Three students from R.E. Mountain Secondary recognized

The new Langley Memorial Hospital emergency room opened for its first patients on Tuesday, May 4. (Government of B.C./Special to the Langley Advance Times)
LETTER: Aldergrove woman underwhelmed with new hospital ER

New ER is nice but needs adequate staffing, local woman writes

Canadian Prime Minister Justin Trudeau participates in a plenary session at the G7 Summit in Carbis Bay, England on Friday June 11, 2021. THE CANADIAN PRESS/Adrian Wyld
Canada donating 13M surplus COVID-19 vaccine doses to poor countries

Trudeau says the government will pay for 87 million shots to be distributed to poor countries

Premier John Horgan speaks as provincial health officer Dr. Bonnie Henry, right, and health minister Adrian Dix look on during a press conference to update on the province’s fall pandemic preparedness plan during a press conference from the press theatre at Legislature in Victoria, Wednesday, Sept. 9, 2020. THE CANADIAN PRESS/Chad Hipolito
B.C. officials to provide details on Step 2 of COVID reopening plan Monday

Step 2 could allow for larger gatherings and a resumption of recreational travel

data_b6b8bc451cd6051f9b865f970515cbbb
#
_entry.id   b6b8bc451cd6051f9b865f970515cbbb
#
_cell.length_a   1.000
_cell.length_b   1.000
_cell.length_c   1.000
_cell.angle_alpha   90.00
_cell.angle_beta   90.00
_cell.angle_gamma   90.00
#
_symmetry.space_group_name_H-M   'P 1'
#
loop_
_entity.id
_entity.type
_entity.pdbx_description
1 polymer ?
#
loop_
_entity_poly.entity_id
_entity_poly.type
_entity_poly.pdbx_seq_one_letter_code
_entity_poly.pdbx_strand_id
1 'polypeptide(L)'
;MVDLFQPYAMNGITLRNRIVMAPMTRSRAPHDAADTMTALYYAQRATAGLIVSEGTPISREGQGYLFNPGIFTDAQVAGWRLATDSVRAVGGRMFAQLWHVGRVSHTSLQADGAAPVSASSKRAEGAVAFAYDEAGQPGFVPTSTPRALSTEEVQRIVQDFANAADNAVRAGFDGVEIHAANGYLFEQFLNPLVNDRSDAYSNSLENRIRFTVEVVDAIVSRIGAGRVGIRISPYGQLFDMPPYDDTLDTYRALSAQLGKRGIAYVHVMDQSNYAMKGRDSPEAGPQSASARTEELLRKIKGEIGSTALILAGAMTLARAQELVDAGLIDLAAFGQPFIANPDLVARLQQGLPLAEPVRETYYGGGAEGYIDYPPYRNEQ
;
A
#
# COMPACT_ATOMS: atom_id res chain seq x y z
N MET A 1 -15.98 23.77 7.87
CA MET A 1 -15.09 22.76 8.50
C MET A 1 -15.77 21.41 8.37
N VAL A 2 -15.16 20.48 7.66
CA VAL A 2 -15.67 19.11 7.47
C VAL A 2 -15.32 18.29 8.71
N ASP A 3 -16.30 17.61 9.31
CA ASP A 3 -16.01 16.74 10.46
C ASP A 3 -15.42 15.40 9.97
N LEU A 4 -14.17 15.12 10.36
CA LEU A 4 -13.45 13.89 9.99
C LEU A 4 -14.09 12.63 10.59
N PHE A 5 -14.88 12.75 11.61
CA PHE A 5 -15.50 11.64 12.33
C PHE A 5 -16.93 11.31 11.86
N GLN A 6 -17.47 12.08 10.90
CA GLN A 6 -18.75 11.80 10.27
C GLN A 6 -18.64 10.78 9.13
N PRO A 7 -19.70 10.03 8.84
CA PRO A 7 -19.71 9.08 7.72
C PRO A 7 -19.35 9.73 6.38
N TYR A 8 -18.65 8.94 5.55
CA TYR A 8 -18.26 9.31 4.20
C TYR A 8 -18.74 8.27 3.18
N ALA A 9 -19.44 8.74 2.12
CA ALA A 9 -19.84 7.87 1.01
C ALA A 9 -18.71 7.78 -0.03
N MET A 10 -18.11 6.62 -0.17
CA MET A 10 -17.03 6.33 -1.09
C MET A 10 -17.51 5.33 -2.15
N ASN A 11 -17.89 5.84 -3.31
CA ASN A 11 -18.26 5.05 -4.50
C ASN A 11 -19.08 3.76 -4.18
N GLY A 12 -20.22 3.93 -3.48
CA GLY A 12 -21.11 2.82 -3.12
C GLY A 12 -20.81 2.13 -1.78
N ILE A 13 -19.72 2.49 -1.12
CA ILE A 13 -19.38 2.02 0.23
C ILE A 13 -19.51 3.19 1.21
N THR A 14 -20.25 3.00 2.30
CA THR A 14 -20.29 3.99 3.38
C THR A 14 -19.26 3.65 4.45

Indigenous Services Minister Marc Miller is seen during a news conference, Wednesday May 19, 2021 in Ottawa. THE CANADIAN PRESS/Adrian Wyld
Indigenous child-welfare battle heads to court despite calls for Ottawa to drop cases

Feds are poised to argue against two Canadian Human Rights Tribunal rulings

Cannabis bought in British Columbia (Ashley Wadhwani/Black Press Media)
Is it time to start thinking about greener ways to package cannabis?

Packaging suppliers are still figuring eco-friendly and affordable packaging options that fit the mandates of Cannabis Regulations

The Great Ogopogo Bathtub Race has been held in Summerland as a fundraising event. Do you know which Canadian city introduced this sport? (Black Press file photo)
QUIZ: A summer’s day at the water

How much do you know about boats, lakes and water?

Two-year-old Ivy McLeod laughs while playing with Lucky the puppy outside their Chilliwack home on Thursday, June 10, 2021. (Jenna Hauck/ Chilliwack Progress)
VIDEO: B.C. family finds ‘perfect’ puppy with limb difference for 2-year-old Ivy

Ivy has special bond with Lucky the puppy who was also born with limb difference

A million-dollar ticket was sold to an individual in Vernon from the Lotto Max draw Friday, June 11, 2021. (Photo courtesy of BCLC)
Lottery ticket worth $1 million sold in Vernon

One lucky individual holds one of 20 tickets worth $1 million from Friday’s Lotto Max draw

“65 years, I’ve carried the stories in my mind and live it every day,” says Jack Kruger. (Athena Bonneau)
‘Maybe this time they will listen’: Survivor shares stories from B.C. residential school

Jack Kruger, living in Syilx territory, wasn’t surprised by news of 215 children’s remains found on the grounds of the former Kamloops Indian Residential School

Most Read